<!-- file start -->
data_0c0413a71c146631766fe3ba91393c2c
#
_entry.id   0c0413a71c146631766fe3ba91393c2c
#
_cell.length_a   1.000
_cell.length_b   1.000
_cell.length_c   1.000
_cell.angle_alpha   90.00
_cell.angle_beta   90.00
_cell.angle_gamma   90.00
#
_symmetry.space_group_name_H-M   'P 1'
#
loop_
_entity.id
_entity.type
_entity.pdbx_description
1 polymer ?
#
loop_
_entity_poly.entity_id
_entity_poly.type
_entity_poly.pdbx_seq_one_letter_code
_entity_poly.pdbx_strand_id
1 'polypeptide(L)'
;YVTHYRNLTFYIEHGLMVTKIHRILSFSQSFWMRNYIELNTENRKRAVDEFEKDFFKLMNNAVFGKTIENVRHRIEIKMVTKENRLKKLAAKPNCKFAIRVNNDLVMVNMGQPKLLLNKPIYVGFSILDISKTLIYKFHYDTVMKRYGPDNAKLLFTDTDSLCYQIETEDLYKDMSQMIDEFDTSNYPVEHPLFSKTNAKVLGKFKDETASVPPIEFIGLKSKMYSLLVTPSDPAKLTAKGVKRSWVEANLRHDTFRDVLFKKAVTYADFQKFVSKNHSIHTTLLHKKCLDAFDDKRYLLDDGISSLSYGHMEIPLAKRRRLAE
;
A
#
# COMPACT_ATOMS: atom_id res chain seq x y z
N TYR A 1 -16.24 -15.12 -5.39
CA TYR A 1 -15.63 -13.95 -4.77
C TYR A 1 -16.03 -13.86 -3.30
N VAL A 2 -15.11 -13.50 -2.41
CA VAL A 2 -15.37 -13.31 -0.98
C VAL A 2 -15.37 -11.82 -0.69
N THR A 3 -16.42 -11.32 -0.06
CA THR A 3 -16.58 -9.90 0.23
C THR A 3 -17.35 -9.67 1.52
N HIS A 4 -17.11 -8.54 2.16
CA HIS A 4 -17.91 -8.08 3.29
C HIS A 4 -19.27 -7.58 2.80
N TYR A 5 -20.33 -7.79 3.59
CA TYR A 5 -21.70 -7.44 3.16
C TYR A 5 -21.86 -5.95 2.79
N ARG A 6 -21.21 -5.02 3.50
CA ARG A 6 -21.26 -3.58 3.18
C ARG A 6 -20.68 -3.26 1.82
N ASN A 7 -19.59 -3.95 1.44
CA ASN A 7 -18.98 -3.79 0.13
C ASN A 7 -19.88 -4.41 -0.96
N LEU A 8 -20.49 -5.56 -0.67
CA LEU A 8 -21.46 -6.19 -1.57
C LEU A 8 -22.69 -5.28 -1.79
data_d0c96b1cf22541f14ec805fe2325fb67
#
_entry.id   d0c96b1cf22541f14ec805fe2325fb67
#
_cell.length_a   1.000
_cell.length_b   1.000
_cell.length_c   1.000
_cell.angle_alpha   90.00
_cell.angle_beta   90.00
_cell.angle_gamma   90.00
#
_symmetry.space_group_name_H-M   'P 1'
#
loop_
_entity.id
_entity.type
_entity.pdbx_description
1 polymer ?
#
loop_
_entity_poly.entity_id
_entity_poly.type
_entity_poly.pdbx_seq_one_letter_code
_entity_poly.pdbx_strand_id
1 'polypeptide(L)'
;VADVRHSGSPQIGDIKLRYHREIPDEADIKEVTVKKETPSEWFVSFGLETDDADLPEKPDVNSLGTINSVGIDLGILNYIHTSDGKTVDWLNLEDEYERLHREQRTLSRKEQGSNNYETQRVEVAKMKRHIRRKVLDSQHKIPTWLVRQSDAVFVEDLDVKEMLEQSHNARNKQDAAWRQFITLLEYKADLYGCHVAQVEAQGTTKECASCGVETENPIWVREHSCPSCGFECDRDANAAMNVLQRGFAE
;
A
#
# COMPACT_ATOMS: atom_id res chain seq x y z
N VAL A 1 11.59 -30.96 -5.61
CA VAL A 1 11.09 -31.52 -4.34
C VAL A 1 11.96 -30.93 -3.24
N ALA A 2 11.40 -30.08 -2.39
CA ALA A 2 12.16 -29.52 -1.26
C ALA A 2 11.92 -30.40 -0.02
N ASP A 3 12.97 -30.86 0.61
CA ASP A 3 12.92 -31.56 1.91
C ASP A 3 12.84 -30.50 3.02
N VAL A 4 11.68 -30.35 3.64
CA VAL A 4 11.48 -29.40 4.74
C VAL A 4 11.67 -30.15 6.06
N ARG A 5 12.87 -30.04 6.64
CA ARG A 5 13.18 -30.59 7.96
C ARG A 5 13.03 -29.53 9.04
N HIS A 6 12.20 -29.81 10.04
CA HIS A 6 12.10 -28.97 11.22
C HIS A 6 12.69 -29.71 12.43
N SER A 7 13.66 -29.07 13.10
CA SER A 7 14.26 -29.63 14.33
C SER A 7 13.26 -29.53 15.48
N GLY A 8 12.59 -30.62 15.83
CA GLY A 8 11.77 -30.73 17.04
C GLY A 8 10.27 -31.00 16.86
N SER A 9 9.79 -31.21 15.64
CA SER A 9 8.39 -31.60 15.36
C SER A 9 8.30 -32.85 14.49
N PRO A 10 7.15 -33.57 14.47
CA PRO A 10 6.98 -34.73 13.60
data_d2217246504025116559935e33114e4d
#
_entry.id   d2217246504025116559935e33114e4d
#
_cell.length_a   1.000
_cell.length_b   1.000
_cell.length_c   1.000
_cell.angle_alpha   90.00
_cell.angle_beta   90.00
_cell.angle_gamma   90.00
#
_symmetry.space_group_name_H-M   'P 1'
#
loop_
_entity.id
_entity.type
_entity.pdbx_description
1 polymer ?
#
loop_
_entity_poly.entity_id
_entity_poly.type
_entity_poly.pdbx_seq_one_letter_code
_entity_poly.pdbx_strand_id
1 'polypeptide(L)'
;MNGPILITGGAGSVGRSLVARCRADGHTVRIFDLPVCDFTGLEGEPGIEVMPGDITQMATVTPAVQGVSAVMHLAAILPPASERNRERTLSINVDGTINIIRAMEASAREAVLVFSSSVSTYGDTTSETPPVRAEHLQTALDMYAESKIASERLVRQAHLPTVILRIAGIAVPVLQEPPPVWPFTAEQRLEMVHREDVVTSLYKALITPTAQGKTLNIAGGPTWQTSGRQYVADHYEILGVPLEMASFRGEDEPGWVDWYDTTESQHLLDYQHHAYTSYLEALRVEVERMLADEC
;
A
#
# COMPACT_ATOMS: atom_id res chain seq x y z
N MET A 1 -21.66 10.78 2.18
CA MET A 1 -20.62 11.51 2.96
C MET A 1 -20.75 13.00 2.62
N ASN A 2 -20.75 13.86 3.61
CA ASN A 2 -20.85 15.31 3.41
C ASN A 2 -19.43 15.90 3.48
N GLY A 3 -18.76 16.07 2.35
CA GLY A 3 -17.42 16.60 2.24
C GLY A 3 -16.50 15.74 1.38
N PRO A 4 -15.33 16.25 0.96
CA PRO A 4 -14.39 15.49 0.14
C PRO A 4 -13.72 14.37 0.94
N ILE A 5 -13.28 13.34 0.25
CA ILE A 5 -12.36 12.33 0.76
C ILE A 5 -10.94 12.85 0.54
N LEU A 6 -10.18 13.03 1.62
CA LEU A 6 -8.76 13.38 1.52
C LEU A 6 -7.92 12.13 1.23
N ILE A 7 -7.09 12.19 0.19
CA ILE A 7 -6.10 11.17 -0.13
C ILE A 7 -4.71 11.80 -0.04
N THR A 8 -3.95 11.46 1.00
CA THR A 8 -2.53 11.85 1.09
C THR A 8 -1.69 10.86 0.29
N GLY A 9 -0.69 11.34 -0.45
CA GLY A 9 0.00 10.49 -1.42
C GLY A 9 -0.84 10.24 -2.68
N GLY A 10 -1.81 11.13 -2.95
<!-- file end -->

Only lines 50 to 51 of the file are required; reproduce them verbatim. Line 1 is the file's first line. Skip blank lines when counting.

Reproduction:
CA ASN A 7 -18.98 -3.79 0.13
C ASN A 7 -19.88 -4.41 -0.96